Selected Publications/Texts

Essays for Interwoven Magazine   2017
Deviations from the Script   2016
One That Got Away   2014
From the Meinong Jungle Tribune   2014
Counterfeit Horizons   2012
Darkitecture   2012
I Cling to Virtue   2011
Things Uncommon   2010
The World Ending Object   2010

The Melendez Family
2013 Silicone, resin, oil paint, human hair

It was thirty minutes before anyone appeared in the street. They spoke in whispers.
As they approached the cantina one of the men from inside appeared in the doorway like a bloody apparition.
He had been scalped and the blood was all run down into his eyes and he was holding shut a huge hole in his
chest where a pink froth breathed in and out. One of the citizens laid a hand on his shoulder.
A dónde vas? he said.
A casa, said the man.

– Cormac McCarthy, Blood Meridian, 1985

Commissioned for the exhibition La Tyrannie des Objets at the Galerie des Galeries, The Melendez Family (2013) examines a dark portion of shared US-Mexico history from the middle 19th century, in which the Mexican government, tired of the Apache raids which decimated their crops and killed their citizens, issued a bounty for each Indian scalp. As a result, a stream of ‘scalphunters’ – bands of US soldiers and criminals – descended into the Chihuahua region and initiated a series of massacres, often indiscriminately scalping Indians and Mexicans alike. The Mexican government was unable to distinguish its own citizen’s scalps from those of native Indians, and resigned themselves to paying the scalphunters either way.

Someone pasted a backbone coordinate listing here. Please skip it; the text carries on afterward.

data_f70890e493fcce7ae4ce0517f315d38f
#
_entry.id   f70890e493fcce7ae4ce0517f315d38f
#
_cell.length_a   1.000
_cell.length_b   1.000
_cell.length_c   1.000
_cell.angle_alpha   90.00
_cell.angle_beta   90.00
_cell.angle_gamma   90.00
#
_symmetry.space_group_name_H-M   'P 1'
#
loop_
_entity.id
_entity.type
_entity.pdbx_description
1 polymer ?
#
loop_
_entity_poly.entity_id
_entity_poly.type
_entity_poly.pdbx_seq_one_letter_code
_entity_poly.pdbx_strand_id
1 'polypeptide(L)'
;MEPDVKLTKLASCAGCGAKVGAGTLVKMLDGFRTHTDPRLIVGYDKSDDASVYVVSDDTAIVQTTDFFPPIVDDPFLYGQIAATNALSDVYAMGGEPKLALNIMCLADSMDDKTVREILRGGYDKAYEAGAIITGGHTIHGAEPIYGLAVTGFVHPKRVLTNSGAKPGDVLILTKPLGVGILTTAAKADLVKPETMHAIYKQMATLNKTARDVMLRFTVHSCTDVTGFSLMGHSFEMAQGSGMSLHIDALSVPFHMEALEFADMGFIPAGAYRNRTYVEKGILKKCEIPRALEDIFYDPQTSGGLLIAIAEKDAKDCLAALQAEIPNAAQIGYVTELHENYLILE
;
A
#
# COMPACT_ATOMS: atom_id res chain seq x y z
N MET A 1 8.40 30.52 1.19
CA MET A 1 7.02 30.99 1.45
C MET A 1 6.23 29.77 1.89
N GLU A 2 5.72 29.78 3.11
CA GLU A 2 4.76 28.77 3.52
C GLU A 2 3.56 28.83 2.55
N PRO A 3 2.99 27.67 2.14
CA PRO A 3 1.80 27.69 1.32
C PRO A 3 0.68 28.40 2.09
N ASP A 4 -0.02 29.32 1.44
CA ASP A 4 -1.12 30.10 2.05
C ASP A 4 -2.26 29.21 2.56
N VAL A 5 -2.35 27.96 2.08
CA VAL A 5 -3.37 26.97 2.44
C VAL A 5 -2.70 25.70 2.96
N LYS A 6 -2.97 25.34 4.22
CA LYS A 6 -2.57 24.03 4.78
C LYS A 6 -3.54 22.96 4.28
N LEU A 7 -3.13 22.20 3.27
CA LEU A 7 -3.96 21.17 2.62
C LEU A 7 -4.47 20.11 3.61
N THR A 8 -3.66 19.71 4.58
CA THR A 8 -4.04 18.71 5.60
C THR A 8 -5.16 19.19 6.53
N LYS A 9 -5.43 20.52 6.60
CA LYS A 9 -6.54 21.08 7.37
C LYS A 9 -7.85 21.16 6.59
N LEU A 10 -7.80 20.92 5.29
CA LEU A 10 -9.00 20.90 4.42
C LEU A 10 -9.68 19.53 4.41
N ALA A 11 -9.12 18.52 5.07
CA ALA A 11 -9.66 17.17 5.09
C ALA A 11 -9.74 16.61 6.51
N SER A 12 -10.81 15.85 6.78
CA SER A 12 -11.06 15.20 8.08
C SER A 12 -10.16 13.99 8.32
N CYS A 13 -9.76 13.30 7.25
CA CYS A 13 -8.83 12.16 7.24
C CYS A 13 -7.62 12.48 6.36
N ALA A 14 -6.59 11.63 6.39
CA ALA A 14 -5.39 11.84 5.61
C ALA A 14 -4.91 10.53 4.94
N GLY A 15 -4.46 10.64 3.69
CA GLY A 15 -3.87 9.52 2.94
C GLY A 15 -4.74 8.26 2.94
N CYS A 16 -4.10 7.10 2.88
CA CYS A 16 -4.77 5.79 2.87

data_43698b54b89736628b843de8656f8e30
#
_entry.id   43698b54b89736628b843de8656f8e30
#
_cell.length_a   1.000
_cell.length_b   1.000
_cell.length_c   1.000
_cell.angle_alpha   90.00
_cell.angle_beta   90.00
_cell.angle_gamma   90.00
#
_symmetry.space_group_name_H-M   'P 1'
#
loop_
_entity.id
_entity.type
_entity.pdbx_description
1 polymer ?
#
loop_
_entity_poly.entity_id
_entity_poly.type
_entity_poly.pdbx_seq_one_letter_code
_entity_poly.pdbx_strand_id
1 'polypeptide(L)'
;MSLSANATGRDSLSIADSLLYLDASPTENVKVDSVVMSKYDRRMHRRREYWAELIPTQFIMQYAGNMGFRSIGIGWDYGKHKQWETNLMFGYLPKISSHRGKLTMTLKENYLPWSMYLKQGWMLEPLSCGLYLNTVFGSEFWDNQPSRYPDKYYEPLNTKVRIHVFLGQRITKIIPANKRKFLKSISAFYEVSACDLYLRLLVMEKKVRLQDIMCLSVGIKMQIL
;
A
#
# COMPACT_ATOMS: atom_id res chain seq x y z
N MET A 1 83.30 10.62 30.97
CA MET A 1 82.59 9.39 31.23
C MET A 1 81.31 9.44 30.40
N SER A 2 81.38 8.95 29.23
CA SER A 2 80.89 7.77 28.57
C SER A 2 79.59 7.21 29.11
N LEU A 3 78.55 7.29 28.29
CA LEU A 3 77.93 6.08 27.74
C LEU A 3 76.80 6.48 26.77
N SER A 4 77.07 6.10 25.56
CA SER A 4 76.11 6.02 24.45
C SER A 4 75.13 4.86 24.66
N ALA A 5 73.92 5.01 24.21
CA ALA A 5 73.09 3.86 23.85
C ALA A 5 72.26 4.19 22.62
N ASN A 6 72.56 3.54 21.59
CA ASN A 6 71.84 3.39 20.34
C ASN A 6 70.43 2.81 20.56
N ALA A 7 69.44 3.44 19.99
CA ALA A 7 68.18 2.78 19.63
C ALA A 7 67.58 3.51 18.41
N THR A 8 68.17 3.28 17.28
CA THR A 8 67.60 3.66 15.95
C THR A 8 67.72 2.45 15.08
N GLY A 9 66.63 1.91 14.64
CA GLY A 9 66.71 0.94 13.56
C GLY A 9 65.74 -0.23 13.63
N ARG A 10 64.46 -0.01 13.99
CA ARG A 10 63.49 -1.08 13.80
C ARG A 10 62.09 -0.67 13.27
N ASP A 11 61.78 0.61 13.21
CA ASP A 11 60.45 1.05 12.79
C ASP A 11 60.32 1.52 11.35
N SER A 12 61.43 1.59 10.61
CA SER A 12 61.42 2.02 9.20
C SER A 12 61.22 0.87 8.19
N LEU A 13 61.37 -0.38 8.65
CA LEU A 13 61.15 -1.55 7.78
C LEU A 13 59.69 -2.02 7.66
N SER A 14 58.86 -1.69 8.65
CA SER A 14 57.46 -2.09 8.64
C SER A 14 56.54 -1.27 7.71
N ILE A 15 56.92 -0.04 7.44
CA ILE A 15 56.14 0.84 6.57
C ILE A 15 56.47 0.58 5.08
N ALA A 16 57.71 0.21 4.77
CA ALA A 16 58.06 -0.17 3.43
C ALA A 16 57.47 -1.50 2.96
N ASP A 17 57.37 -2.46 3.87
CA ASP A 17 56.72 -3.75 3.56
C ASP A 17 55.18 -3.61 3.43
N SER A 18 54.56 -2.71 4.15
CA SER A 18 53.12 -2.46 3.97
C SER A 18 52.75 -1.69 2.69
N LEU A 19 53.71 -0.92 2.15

The scalp is a problematic, ambivalent object, becoming paradoxically many ‘things’. Once separated from the human body, a scalp travels under false identities. In this historical case, it first becomes a form of currency (being bought and traded), later it is found hanging from the belts and shoulders of the scalphunters – a perverse fashion accessory – and finally, it retires into the role of an ethnographic artifact, displayed in museums across the United States.

The scalps were fabricated by Agatha Haines. La Tyrannie des Objets was curated by Alexandra Fau. With the grateful support of the Galerie des Galeries, Paris and the Royal College of Art, London.